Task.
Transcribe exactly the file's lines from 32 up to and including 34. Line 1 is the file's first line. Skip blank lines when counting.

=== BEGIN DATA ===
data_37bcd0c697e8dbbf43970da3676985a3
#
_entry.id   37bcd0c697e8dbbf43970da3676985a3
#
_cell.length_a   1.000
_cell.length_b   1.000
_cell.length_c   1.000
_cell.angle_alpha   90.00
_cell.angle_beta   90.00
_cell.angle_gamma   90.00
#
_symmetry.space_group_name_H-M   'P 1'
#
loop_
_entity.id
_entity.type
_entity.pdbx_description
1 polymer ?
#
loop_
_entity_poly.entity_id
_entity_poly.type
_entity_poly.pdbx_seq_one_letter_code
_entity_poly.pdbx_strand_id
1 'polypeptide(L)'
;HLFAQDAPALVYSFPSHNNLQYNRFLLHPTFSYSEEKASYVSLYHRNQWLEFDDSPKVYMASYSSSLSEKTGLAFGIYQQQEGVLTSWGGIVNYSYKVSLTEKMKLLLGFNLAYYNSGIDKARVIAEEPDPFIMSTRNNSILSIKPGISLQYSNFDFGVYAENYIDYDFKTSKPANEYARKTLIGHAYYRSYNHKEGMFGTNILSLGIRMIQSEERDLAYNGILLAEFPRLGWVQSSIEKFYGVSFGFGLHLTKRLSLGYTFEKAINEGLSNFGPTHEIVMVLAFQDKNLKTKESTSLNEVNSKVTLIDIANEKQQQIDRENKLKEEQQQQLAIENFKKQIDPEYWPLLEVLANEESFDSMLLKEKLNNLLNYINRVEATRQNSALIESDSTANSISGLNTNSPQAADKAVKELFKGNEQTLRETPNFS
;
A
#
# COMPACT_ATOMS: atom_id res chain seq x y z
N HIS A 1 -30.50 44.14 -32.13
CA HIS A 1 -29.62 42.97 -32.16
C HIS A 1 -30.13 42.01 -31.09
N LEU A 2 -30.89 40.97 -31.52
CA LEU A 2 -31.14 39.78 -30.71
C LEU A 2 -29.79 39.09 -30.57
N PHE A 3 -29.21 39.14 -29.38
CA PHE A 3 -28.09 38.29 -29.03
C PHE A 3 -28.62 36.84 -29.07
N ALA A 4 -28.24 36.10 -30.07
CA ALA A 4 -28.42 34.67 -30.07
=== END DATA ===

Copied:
CA HIS A 1 -29.62 42.97 -32.16
C HIS A 1 -30.13 42.01 -31.09
N LEU A 2 -30.89 40.97 -31.52